While not being his last or most famous film, In the Mouth of Madness can be seen as John Carpenter’s testament to his activity as a storyteller, thanks to a self-reflective nature manifested directly from the plot.
Best-selling horror writer Sutter Cane has mysteriously disappeared and with him the manuscript of his last novel, entitled In the Mouth of Madness. His publishing house hires investigator John Trent to look for him so that the highly anticipated book can finally be released worldwide. Trent will find Cane in the town of Hobb’s End, the setting for all the writer’s novels. But as his stories come to life, the line between reality and fiction, sanity and madness, becomes more and more blurred. In the Mouth of Madness is not just a book, but a gateway to Apocalypse.
“You can forget about Stephen King.”
Sutter Cane satirically alludes to Stephen King. What Carpenter rails against is not the writer or his works (some ten years prior, he had adapted King’s novel Christine ), but the massive, mindless marketing surrounding them. The film not-so-subtly argues that if, instead of King, a mephistophelian writer with a resume of novels that trigger mass hysteria showed up, he would be considered bankable and published. The commentary on consumerism and show business is evident. Stories are just other commodities to be mass-produced and sold. Apocalypse is as good a wager as any.
For Carpenter, it’s a personal matter. His career is indeed the story of a long tug of war with the film industry. Studios hired him after he broke into the mainstream with Halloween (1978), only to slowly cast him back into independent filmmaking as soon as his uncompromising views clashed with box office revenues: The Thing (1982) flopped for its nihilism; Big Trouble in Little China (1986) for parodying the white macho trope just as it was peaking in the mid-80s. With In the Mouth of Madness, Carpenter takes his revenge.
“Reality is not what it used to be.”
In the Mouth of Madness is the last installment, after The Thing and Prince of Darkness, in Carpenter’s “Apocalypse Trilogy”. While unrelated in terms of story, they all thematically belong to Cosmic Horror. With the series, the director ultimately pays homage to the subgenre pioneer, who’s also one of his creative fathers: H. P. Lovecraft.
Cosmic Horror is based on the idea that mankind is insignificant before the immensity of the universe. It is also impotent before the almighty alien creatures that rule it and threaten to destroy the human race in their schemes. This revelation leads Lovecraftian characters to a Nietzschean “take it or leave it” scenario. They can either enthusiastically accept the grand design or spiral into desperate madness.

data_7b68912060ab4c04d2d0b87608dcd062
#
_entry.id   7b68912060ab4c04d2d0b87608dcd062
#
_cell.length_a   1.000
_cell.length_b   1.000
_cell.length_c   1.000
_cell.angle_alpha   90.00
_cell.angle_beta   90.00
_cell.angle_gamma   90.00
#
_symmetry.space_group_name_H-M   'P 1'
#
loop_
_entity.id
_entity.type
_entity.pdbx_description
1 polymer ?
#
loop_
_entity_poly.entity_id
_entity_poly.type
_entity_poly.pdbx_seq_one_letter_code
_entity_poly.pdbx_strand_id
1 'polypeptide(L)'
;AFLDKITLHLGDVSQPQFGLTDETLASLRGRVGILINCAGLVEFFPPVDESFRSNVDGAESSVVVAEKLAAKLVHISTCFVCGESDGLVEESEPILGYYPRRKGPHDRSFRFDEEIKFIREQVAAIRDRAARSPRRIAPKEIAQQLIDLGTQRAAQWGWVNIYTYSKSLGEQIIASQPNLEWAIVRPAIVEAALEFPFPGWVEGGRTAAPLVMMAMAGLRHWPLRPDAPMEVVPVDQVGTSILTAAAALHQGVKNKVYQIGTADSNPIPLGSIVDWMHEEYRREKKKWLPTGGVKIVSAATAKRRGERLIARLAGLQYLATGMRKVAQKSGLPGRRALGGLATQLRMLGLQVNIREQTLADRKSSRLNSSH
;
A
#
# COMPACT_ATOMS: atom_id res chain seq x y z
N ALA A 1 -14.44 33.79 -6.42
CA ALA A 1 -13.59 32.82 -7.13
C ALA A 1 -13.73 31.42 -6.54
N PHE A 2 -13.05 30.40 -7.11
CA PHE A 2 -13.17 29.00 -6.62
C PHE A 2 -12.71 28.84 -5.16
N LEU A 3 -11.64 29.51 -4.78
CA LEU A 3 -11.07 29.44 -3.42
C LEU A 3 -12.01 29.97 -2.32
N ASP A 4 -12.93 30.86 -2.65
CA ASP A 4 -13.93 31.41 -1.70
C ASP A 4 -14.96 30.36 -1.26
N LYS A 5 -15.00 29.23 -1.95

The most merciful thing in the world, I think, is the inability of the human mind to correlate all its contents. We live on a placid island of ignorance in the midst of black seas of infinity, and it was not meant that we should voyage far. The sciences, each straining in its own direction, have hitherto harmed us little; but some day the piecing together of dissociated knowledge will open up such terrifying vistas of reality, and of our frightful position therein, that we shall either go mad from the revelation or flee from the deadly light into the peace and safety of a new dark age.The opening to Lovecraft’s The Call of Cthulhu.
In the Mouth of Madness gives a new spin to all of that. It’s not just the world at stake, but reality itself. The protagonist will have to face an Evil Genius that shapes existence with his stories. Or maybe not, since the doubt about whether he has fallen into the mouth of madness or not is the backbone of all tension. The editing maximizes such ambiguity, by shaping the narrative in a Möbius’-Strip-like structure that almost foresees the later movies by David Lynch.
“This is not the ending, you haven’t read it yet.”
By adapting Cosmic Horror to meta-narrative, the film builds a monument, however pessimistic, to the power of storytelling. It warns against the everlasting risk of propaganda, whether political, corporate, or religious. Conversely, when put in the context of Carpenter’s entire filmography, In the Mouth of Madness can be seen as a storyteller’s testament.
The director’s body of work is based on the awareness of such narrative power. Stories can vivisect contemporary society. They can give a take on timeless queries. They can manipulate reality or try to see through it (as his other programmatic film They Live  shows), however unpleasant that may be.
Carpenter’s horrors scare also because they refuse to reassure the viewers, and they last because they urge them to act. The rolling credits are not the ending. The real climax lies in what the viewer will do afterward.